Redeemer is the congregation that sponsors and funds LSF at Vanderbilt. The group is also a Christ on Campus Chapter. The student website is vanderbiltlutheran.org. I serve as the pastoral advisor and one of our members is the faculty advisor.


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  1. Lumpenkönig
    June 2nd, 2012 at 20:27 | #1

    I know there are important perks for a university-recognized RSO other than money, but what are those.

    The early Church thrived due to persecution by the Romans. Christians were forced to hide and worship in secret. Somehow, the Church grew. Welcome to the Post-Christian society.

    With the right marketing, the Lutheran Student Organization could be viewed as a countercultural, underground group. That would be seen as “cool” by many students.

  2. Andrew
    June 2nd, 2012 at 21:09 | #2

    This is not fair, because I know for a fact that certain fraternities can not contain women. Is that not discrimination to them?

  3. June 2nd, 2012 at 22:23 | #3

    There was an 11th hour push in the Tennessee legislature that was successful in passing a law that made policies like this illegal. However, it was vetoed by Gov. Bill Haslam at the beginning of last month because Vanderbilt is a “private” university. You can read the story here: http://www.tennessean.com/article/20120503/NEWS0201/305020149/Gov-Bill-Haslam-uses-first-veto-Vanderbilt-s-all-comers-bill
    There are a lot of very well connected alumni/donors who are very upset about the policy.

    The group made the right choice to remain faithful, and become unofficial.

  4. Pastor Ted Crandall
    June 3rd, 2012 at 05:57 | #4

    Does Vanderbilt practice that form of discrimination euphemistically called affirmative action?

  5. James Sarver
    June 3rd, 2012 at 07:07 | #5

    “So we would not be able to require the Lutheran Student Fellowship president to actually be Lutheran and hold to the Lutheran confession!”

    It seems the LCMS has a similar problem with congregations.

  6. June 3rd, 2012 at 14:47 | #6

    @Pastor Ted Crandall #4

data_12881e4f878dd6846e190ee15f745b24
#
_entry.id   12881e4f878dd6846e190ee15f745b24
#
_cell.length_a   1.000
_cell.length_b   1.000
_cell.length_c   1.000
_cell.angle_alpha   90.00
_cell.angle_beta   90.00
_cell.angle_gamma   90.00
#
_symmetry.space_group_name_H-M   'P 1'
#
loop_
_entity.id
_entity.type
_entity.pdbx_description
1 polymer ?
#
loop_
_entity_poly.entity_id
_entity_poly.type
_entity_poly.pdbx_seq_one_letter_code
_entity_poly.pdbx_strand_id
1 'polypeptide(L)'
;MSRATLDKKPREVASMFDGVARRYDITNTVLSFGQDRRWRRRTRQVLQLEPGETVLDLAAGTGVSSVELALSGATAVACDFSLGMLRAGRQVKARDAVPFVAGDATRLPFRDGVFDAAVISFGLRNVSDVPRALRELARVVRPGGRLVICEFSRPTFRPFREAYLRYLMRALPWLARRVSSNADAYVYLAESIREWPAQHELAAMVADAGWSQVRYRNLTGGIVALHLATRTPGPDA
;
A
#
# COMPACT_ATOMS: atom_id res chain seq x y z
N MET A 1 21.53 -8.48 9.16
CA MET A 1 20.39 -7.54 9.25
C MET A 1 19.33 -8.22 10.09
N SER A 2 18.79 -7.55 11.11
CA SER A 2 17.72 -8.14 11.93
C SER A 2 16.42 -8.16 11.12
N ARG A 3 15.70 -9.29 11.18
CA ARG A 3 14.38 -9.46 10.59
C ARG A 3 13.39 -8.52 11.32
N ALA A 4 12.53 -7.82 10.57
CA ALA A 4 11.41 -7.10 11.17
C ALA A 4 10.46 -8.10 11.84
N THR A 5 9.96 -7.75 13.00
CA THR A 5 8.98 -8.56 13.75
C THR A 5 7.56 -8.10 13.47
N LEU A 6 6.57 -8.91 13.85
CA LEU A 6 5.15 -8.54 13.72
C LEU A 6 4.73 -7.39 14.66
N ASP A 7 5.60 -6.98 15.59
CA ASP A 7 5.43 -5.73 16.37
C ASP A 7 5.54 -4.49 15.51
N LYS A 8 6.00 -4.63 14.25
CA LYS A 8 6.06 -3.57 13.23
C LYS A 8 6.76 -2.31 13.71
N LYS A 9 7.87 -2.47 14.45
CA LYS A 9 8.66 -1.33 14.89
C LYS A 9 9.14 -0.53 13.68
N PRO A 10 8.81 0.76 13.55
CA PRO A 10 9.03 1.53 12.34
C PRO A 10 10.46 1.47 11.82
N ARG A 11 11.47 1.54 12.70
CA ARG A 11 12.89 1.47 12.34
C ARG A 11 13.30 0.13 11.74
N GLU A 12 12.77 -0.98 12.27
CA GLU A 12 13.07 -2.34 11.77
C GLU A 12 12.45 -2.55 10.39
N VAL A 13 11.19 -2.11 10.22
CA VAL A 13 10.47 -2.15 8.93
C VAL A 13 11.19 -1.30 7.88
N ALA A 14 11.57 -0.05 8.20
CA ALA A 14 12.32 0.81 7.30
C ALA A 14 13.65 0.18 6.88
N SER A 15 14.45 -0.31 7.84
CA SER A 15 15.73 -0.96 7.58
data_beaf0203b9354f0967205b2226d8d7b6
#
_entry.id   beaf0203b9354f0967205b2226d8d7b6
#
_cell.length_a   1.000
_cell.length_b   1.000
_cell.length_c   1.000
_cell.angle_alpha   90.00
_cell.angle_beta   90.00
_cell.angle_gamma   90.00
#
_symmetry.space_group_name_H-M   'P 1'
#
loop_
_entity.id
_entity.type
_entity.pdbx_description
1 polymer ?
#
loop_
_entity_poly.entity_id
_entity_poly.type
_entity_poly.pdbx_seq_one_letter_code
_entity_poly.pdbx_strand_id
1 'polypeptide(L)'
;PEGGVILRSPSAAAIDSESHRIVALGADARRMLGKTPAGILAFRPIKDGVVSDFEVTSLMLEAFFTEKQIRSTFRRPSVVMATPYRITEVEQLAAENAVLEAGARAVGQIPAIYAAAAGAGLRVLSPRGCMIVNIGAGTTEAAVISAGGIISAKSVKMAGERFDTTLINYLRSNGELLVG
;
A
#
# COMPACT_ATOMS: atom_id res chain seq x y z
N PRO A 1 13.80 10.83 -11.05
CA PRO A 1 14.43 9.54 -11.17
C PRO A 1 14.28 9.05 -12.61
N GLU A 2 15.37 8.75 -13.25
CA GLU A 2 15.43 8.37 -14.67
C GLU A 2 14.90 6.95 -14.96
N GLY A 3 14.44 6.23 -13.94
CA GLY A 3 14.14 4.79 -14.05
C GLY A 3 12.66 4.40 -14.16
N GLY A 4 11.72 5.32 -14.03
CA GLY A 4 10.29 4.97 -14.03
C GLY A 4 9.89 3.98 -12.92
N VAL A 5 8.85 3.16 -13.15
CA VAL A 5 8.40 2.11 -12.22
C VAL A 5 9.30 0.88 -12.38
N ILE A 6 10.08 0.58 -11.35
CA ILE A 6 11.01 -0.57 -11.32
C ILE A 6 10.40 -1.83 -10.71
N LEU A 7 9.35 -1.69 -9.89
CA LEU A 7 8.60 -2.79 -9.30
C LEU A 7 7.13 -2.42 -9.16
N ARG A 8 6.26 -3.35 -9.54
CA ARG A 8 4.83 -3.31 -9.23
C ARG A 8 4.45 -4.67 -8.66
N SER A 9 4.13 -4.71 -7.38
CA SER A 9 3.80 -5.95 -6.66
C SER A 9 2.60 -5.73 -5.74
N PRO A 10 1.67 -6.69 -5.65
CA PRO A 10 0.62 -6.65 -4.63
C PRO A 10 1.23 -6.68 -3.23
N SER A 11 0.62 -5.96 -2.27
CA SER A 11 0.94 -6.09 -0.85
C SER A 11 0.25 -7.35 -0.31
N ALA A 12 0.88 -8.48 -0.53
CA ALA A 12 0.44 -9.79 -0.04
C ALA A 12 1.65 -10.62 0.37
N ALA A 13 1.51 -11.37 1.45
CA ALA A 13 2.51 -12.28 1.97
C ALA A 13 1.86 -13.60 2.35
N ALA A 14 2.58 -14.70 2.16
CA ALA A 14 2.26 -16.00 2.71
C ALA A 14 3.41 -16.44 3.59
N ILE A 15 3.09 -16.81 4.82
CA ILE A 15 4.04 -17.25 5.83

If they obtain Federal funds, then yes. Here is a link to the statement from the department that oversees compliance and implemetation.

    http://www.vanderbilt.edu/ead/ea_prog.html

  7. Mrs. Hume
    June 3rd, 2012 at 15:38 | #7

    How can they get federal funds and deny students’ first amendment rights? It seems this could be challenged and either Vanderbilt would have to comply with the first amendment free exercise of religion, or forfeit stuff like federal funds and student loans for their students.

  8. helen
    June 3rd, 2012 at 16:09 | #8

    @Mrs. Hume #7
    How can they get federal funds and deny students’ first amendment rights?

    We are discovering that “first amendment rights” only apply to radicals, all sorts, but not to conservative Christians whose tenets aren’t “PC”!
    If Vanderbilt’s Lutheran group elected a Lutheran lesbian president, I’ll bet all would be “cool”!

  9. Matthew Mills
    June 3rd, 2012 at 16:20 | #9

    Dear Pastor Young,
    Just out of curiosity, can you tell us which other Campus Centers refused to sign, and which ones knuckled under?

    -Matt Mills

  10. June 3rd, 2012 at 20:17 | #10

    @Matthew Mills #9

    Scroll down to the bottom of this page http://www.worldmag.com/articles/19422 for a list of the groups refusing to sign. The Catholics have withdrawn from the campus.

    @Mrs. Hume #7
    The Christian Legal Society and their faculty adviser have been looking at this closely. Interestingly, the university notes that fraternities and sororities are exempt from the policy under a Federal statute.

  11. June 3rd, 2012 at 20:30 | #11

    This is not strange at all. Get used to the post Christian world and U. S. A. The passing Gospel shower. Do not live in the past.

    IXOYC

  12. Rev. Philip Young
    June 3rd, 2012 at 20:36 | #12

    Thanks for all the encouraging comments. We are one of twelve groups that took a stand together. The following link lists the others groups that have objected to the administration’s policy:
    http://intervarsityatvanderbilt.wordpress.com/2012/05/22/an-open-letter/.
    I’m not sure which groups have agreed to the new policy. We many not know until next fall when the semester starts. I know the Roman Catholic group decided not to renew official status and issued a press release on its own. A student and priest conducted inteviews with news organizations. I saw them covered on Fox News. So we are definitely not alone.

  13. Rev. Philip Young
    June 3rd, 2012 at 21:11 | #13

    I have been asked about the benefits of “official status.” The biggest benefit for us was the referrals that came through the office of religious life. A new student who inquired about Lutherans would be directed our way. We also participated in the student organization fair that occurred at the beginning of the fall semester. So we won’t be able to introduce our group to incoming freshman. The only other thing we received was classroom space for our meetings. Each year the office of religious life has tried to get us to receive funds from Vanderbilt, but we have refused. (I’m not sure how much money other groups receive, but it would interesting to know.)